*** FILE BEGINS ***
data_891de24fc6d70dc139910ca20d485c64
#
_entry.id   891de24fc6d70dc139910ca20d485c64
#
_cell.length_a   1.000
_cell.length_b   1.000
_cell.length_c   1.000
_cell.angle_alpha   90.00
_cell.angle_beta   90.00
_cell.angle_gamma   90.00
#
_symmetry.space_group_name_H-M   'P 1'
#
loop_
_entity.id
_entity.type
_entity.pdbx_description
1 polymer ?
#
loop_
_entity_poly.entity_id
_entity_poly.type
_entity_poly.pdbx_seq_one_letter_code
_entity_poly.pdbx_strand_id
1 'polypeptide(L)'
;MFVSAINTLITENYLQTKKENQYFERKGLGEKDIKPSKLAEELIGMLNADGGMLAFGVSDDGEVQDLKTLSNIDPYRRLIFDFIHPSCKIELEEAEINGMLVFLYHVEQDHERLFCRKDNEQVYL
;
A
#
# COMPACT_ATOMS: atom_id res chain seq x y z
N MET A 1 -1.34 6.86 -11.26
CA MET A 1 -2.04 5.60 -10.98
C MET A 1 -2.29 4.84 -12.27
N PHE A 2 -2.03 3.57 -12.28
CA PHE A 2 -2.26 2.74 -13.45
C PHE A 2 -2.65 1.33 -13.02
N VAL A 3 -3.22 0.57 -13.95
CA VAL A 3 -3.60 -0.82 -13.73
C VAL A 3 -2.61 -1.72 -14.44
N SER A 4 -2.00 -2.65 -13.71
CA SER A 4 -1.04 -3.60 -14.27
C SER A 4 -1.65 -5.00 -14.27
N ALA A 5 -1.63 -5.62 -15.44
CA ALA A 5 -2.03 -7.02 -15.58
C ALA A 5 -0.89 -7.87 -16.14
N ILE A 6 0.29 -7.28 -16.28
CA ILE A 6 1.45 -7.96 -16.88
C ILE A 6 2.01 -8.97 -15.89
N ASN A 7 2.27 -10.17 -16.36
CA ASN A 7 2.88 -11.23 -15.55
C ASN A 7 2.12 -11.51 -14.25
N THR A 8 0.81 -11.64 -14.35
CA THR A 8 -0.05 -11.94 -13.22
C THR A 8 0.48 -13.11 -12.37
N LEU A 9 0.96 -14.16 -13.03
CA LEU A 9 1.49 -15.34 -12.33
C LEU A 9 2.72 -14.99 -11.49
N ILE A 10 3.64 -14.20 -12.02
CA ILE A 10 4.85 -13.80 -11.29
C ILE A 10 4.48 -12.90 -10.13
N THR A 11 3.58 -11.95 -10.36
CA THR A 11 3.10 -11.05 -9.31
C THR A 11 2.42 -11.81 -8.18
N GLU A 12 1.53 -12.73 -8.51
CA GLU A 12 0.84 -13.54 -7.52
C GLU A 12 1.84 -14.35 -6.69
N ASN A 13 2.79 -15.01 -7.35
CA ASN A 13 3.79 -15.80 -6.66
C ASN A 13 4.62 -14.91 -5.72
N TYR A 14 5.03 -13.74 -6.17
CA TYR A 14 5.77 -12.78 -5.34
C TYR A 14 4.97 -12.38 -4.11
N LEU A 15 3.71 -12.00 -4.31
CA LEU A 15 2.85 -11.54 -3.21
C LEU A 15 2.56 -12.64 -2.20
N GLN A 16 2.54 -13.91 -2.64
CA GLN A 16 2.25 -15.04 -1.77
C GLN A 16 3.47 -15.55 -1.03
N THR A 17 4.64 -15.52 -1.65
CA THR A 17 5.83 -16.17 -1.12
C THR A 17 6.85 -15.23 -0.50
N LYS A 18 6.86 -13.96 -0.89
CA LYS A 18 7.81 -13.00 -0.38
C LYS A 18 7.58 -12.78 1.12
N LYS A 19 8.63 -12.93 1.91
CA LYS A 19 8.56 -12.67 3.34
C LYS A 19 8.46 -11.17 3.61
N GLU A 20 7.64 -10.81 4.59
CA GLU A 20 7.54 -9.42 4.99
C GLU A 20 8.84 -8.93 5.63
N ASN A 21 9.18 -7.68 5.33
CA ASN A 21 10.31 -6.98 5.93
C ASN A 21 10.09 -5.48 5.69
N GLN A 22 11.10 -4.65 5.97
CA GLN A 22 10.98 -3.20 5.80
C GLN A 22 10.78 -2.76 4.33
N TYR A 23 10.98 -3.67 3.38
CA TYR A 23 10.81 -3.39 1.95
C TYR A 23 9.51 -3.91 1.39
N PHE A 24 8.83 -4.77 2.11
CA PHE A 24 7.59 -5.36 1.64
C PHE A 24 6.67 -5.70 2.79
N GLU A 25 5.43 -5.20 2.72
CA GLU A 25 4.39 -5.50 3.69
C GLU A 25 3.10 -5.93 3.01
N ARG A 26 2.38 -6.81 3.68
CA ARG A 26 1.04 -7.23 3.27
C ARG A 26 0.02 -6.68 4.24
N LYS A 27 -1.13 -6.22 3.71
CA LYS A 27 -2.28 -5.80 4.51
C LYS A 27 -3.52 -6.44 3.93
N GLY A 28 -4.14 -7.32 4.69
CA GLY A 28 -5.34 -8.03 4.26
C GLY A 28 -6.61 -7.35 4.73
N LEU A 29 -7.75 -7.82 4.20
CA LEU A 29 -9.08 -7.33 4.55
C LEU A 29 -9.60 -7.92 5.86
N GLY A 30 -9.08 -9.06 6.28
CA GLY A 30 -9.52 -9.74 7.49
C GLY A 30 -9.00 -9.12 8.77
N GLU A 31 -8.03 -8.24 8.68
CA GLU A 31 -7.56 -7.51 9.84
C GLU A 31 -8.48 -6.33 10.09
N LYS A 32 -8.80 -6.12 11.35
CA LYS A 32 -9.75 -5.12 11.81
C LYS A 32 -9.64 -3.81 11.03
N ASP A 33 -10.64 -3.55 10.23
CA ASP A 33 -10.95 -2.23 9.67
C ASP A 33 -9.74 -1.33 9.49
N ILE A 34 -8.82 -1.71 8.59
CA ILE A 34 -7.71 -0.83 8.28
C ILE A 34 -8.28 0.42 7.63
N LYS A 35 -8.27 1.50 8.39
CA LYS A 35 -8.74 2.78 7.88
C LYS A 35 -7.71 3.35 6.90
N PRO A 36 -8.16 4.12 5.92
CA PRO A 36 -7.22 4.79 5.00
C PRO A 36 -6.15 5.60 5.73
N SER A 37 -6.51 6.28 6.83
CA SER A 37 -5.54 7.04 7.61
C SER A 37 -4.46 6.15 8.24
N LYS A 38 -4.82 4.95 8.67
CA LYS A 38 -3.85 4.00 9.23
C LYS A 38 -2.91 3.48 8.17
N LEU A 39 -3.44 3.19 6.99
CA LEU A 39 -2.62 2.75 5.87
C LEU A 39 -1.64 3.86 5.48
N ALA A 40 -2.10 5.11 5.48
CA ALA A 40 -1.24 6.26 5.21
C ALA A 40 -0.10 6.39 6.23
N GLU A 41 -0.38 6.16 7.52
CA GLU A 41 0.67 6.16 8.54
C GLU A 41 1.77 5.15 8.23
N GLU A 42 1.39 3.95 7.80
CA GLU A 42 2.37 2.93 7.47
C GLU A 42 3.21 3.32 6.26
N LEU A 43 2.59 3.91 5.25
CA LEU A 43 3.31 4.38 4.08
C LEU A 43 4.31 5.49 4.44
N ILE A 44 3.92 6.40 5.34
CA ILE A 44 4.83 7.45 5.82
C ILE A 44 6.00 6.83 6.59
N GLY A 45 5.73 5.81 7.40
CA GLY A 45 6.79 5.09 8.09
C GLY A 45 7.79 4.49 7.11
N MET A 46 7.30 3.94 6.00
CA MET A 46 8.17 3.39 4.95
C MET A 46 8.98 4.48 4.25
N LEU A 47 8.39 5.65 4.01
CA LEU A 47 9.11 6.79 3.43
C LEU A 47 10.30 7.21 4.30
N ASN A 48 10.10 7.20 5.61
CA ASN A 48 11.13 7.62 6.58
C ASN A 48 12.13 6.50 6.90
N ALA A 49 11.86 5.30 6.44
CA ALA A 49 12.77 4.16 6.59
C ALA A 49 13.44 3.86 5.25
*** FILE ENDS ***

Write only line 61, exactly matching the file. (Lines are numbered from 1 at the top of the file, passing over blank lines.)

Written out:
N THR A 11 3.58 -11.95 -10.36